Max McNab

Maxwell Douglas McNab (June 21, 1924 – September 2, 2007) was a Canadian professional ice hockey player, coach, and NHL general manager. McNab won the Stanley Cup with the Detroit Red Wings in 1950, centering a line with Gordie Howe and Ted Lindsay.[1] He later played in the Western Hockey League, earning league MVP honors in 1955 with the New Westminster Royals.[2]

Max McNab
Born (1924-06-21)June 21, 1924
Watson, Saskatchewan, Canada
Died September 2, 2007(2007-09-02) (aged 83)
Height 6 ft 2 in (188 cm)
Weight 170 lb (77 kg; 12 st 2 lb)
Position Centre
Shot Left
Played for Detroit Red Wings
Playing career 19451959

McNab's coaching and management career included stints as the general manager of the Washington Capitals and New Jersey Devils. He also spent time as president of the Central Hockey League; the Max McNab Trophy, awarded to the MVP of the league playoffs, would later be named in his honour.

In 1998, McNab was awarded the Lester Patrick Trophy in recognition of his contributions to hockey in the United States.

Playing career

After playing junior hockey in Saskatoon, Saskatchewan, McNab played on the Omaha Knights of the USHL in the 1946–48 season before being called up to the Detroit Red Wings of the National Hockey League in 1947. He would play on and off with the Red Wings until 1951, playing on the team that won the Stanley Cup in 1950. He played for the Indianapolis Capitols of the American Hockey League in 1950–51. Before the 1951–52 season, he was traded by the Red Wings to the Chicago Black Hawks, but never played for the team. Back surgery kept him out of action in 1951–52 and McNab then joined the New Westminster Royals of the Western Hockey League, where he played for seven seasons, retiring in 1959. He was voted league MVP in 1955, scoring 32 goals and 81 points.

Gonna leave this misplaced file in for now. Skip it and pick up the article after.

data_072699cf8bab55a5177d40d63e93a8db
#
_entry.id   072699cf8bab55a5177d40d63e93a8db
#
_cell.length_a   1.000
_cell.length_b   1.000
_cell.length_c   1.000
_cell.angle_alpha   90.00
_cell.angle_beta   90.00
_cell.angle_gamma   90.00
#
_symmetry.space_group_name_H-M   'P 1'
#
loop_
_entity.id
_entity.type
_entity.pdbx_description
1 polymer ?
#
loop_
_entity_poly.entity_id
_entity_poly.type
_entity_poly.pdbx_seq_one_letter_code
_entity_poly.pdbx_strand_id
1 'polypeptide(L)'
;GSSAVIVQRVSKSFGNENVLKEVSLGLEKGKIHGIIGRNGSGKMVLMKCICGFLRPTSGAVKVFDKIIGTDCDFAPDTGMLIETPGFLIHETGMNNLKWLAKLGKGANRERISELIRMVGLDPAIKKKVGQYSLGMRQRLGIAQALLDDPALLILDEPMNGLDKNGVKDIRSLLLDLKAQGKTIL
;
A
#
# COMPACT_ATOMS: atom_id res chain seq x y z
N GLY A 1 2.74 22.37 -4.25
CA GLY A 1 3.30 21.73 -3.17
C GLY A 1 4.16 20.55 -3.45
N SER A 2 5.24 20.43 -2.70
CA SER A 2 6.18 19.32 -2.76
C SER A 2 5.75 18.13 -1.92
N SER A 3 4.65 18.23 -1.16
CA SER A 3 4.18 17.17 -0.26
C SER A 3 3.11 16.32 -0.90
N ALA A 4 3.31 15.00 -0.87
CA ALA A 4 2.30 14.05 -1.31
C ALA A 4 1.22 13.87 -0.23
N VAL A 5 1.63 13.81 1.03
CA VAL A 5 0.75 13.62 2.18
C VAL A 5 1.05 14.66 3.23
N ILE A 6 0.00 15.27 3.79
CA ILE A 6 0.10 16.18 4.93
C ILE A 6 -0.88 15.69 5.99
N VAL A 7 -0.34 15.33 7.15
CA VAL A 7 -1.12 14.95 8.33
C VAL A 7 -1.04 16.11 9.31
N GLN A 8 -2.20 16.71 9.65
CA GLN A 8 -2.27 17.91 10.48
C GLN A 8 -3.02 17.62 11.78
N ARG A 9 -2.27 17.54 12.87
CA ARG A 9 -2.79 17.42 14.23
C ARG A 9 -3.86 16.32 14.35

Coaching and managing

In 1961, McNab became general manager and coach of the San Francisco Seals of the WHL. He was then coach of the WHL's Vancouver Canucks and in 1966 was hired as coach and general manager of the San Diego Gulls. He rose in the front office to vice-president by 1971. In 1974 he was named president of the Central Hockey League. Although he would only remain with the CHL for a year, the Max McNab Trophy, awarded to the most valuable player in the league's playoffs, would be named in his honor.

Near the end of 1975, he joined the NHL as general manager of the Washington Capitals, succeeding Milt Schmidt. McNab remained in that job until 1982. Under his watch, the team drafted players such as Rick Green, Ryan Walter, Mike Gartner, and Bobby Carpenter.

Midway through the 1983–84 season, McNab joined the New Jersey Devils as vice-president and general manager. He would remain their general manager until 1987, and then retired from the team and hockey in the 1990s. During his tenure as Devils' GM, players such as Chris Terreri, Kirk Muller, Sean Burke, and Eric Weinrich would be drafted.

In 1998, McNab was recognized for his contribution to ice hockey in the United States by the NHL and USA Hockey as co-recipient of the Lester Patrick Trophy.


Two of McNab's three sons have hockey-related careers: Peter McNab played in the NHL for 15 seasons, scoring 363 goals and 813 points, and is currently a television color analyst for the Colorado Avalanche; and David McNab is currently Senior Vice President of Hockey Operations with the Anaheim Ducks.[3]

McNabs Island in Nova Scotia is named in honour of the McNab family, who first settled the island in the 1780s.


  1. Litsky, Frank (6 September 2007). "Max McNab, 83, Who Spent 50 Years in Hockey, Dies". The New York Times. Retrieved 29 October 2019.
  2. McGourty, John (4 September 2007). "The hockey world mourns the loss of Max McNab". National Hockey League. Retrieved 29 October 2019.
  3. "Front Office - Anaheim Ducks". National Hockey League. Retrieved 29 October 2019.
Sporting positions
Preceded by
Milt Schmidt
General Manager of the Washington Capitals
Succeeded by
Roger Crozier
Preceded by
Bill MacMillan
General Manager of the New Jersey Devils
Succeeded by
Lou Lamoriello
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